European Elections And Tolstoy’s Portugal

Posted by on Jan 30, 2012 in Uncategorized | No Comments

I will admit that I don’t know much about European elections.  How exactly does their cycle work? How is the leader chosen? etc.?

Almost bizarrely, that lack of detailed knowledge of big political cycles hasn’t been necessary to look at what is going on in Europe, but I think it is becoming more crucial.

For better or worse, all of last year had Merkel and Sarkozy on the same page.  Saying whatever it took to calm markets.  They didn’t really spend a whole lot of time worrying about their own citizens.  With the elections coming up, expect more negative and potentially confusing headlines to come out of Europe.

In the US, we can listen to the State of the Union speech and immediately figure out what is being said that has a chance to be passed (almost nothing), what will even be developed into an actual bill (not much), and what was said to make some segment of the population happy, even knowing it’s purely a talking point (most of it).  Same with the Republican nominees, not a single investor spent any time trying to figure out what companies would benefit from Newt’s moon colony.

The problem is that many people in the US don’t have the ability to immediately filter what is an actual “plan” in Europe and what is political posturing for the campaign trail.

Does Germany really want to control the Greek budget process?  Lots of soundbites on it.  Some of it seems plausible, but is it real or just posturing for the election?

Sarkozy wants to “unilaterally” impose a financial transaction tax in France by August.  The announcement was light on details, long on recriminations.  The market doesn’t seem to believe it (and neither do I), because this seems like something purely intended to make the voters of France happy.

That is the problem, what the politicians have to say to appease the voters is not always what the financial markets want to hear.  As opposition candidates start aggressively campaigning, will they say the policies of the existing governments were good, but just didn’t go far enough, or will they promise to overturn policies?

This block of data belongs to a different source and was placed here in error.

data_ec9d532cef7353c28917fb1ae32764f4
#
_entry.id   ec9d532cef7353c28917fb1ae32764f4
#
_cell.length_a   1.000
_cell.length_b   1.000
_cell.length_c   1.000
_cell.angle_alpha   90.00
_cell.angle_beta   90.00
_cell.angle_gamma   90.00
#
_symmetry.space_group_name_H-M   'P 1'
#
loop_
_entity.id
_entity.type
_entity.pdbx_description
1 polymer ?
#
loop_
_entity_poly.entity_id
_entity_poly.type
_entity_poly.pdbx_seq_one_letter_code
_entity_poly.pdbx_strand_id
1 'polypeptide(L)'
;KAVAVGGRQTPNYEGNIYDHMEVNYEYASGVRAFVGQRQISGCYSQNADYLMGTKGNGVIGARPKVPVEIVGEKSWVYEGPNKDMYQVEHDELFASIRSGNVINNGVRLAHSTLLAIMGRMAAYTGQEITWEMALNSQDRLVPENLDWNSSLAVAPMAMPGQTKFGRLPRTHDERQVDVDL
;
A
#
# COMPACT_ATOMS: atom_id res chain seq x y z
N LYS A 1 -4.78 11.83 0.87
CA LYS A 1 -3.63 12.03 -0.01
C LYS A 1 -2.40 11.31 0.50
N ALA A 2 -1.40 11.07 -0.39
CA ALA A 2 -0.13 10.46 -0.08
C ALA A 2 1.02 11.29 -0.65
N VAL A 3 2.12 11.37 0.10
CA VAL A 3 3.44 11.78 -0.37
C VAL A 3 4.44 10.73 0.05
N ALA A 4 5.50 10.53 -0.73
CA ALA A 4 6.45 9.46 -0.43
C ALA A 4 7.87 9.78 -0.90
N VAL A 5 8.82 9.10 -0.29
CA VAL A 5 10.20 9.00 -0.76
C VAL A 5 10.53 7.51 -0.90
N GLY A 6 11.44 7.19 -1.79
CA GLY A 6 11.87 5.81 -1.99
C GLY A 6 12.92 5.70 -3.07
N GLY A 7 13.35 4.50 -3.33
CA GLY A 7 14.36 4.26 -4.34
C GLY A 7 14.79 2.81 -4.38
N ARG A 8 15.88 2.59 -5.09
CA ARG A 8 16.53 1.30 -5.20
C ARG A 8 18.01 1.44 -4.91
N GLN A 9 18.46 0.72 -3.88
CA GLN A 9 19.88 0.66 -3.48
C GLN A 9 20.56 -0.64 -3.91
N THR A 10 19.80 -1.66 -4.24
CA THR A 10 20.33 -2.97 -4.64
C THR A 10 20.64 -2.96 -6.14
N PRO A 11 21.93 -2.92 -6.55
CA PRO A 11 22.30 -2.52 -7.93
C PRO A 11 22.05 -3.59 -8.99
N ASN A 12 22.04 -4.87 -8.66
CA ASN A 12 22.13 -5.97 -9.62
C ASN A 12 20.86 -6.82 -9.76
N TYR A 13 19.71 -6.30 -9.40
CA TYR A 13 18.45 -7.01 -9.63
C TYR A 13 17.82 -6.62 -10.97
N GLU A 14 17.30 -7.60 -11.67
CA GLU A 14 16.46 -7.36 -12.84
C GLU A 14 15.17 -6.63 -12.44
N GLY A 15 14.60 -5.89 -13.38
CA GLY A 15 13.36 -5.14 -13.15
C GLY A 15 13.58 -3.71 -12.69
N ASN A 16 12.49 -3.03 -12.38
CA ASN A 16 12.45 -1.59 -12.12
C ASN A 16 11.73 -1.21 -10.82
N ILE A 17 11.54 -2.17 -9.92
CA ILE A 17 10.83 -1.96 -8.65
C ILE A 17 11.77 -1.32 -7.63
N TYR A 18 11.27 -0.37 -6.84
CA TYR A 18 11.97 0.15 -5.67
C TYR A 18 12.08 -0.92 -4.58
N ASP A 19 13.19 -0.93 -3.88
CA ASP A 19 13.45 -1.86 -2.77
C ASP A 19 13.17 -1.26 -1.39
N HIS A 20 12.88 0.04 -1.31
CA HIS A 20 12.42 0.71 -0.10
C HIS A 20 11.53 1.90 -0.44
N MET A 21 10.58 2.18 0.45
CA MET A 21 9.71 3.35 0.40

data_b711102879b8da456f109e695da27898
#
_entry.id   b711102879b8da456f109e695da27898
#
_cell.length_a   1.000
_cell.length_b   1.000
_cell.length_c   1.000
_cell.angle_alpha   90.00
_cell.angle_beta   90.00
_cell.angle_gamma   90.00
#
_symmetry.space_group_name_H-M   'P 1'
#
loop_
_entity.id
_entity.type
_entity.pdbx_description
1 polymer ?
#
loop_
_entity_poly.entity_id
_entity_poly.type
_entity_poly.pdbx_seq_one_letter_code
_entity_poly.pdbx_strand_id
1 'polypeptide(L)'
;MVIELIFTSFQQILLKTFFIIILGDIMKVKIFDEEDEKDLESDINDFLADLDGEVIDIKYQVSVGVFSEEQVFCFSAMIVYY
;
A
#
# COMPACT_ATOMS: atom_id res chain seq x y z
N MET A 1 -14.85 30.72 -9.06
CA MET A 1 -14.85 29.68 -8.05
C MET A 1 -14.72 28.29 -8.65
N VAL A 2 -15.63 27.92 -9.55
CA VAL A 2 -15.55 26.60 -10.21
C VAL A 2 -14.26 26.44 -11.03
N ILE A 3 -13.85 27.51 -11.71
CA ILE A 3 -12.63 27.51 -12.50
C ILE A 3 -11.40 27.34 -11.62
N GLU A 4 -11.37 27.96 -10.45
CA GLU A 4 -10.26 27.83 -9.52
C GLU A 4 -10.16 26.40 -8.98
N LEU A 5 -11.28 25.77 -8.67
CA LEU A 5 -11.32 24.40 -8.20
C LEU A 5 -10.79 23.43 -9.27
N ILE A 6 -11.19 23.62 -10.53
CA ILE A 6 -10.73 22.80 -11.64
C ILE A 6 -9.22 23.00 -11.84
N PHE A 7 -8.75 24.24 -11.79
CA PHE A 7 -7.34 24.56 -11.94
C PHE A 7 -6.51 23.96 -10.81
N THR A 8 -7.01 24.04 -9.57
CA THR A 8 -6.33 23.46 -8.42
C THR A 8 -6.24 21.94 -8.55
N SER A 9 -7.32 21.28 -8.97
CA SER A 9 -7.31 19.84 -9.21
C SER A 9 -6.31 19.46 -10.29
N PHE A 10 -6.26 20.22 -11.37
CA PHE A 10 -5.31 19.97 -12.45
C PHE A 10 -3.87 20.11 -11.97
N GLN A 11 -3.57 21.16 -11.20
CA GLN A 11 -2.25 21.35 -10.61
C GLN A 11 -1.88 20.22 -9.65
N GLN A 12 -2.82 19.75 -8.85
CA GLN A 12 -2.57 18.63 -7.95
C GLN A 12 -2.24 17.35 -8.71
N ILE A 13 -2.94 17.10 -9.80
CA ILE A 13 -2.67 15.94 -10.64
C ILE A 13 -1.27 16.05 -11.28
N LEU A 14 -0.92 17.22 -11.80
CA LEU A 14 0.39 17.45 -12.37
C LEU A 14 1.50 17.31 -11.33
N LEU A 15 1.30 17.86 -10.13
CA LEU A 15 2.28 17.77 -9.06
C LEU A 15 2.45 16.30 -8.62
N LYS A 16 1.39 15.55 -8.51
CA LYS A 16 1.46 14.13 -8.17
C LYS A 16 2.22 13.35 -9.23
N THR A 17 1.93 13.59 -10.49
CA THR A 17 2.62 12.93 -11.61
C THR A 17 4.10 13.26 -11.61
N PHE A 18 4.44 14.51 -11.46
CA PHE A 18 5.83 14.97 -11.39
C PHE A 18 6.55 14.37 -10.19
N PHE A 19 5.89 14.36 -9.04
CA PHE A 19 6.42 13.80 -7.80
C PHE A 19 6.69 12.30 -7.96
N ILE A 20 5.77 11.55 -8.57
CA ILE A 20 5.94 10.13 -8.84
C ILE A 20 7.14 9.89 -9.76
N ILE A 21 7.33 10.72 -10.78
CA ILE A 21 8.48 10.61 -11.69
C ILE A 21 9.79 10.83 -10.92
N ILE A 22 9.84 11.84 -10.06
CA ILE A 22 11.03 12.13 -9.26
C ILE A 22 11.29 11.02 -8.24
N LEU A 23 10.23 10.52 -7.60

Europe already has more than enough people willing to make market moving headlines, I expect this will get worse.  I think we are far less likely to see positive moves on the back of every “summit” not only because the market now realizes they largely fail to deliver on any promises, but because there will be a growing number of senior people willing to speak against the decisions.  That is a new dynamic.  It doesn’t affect the long-term direction of the market, but I think it will impact one of the trading patterns that we have gotten used to – rally into the summit, wait for a somewhat weak announcement, then rally more.  It will be harder to rally on the back of weak announcements if the opposition in Germany and France (and other countries) becomes more vocal against the agreements.


The EU continues to try to perpetrate the myth that Greece is unique and that Portugal is different.  That may be true, but only in the sense that every good country is the same in  being good; whereas, every bad country is bad in their own way.  Portugal has the benefit of being smaller, but they are next in line for principal write-downs (or whatever they are calling haircuts now).  Portuguese 5 year bonds are down 5 points today and the 2 year is down 4 points.  Keep an eye on the Portuguese 2 year as it is within the LTRO’s maturity, so weakness there is a sign that cheap money can’t support bad debt (for long), and may scare banks that were thinking of buying more Spanish or Italian 2 year debt now that they watch the slide in Portugal.  Hungary and Ireland will be watching developments in Portugal very closely.  The 75% of people working in Spain may also be paying attention (I’m not sure what the 25% who are unemployed there do, but somehow guess it has more to do with soccer than financial markets).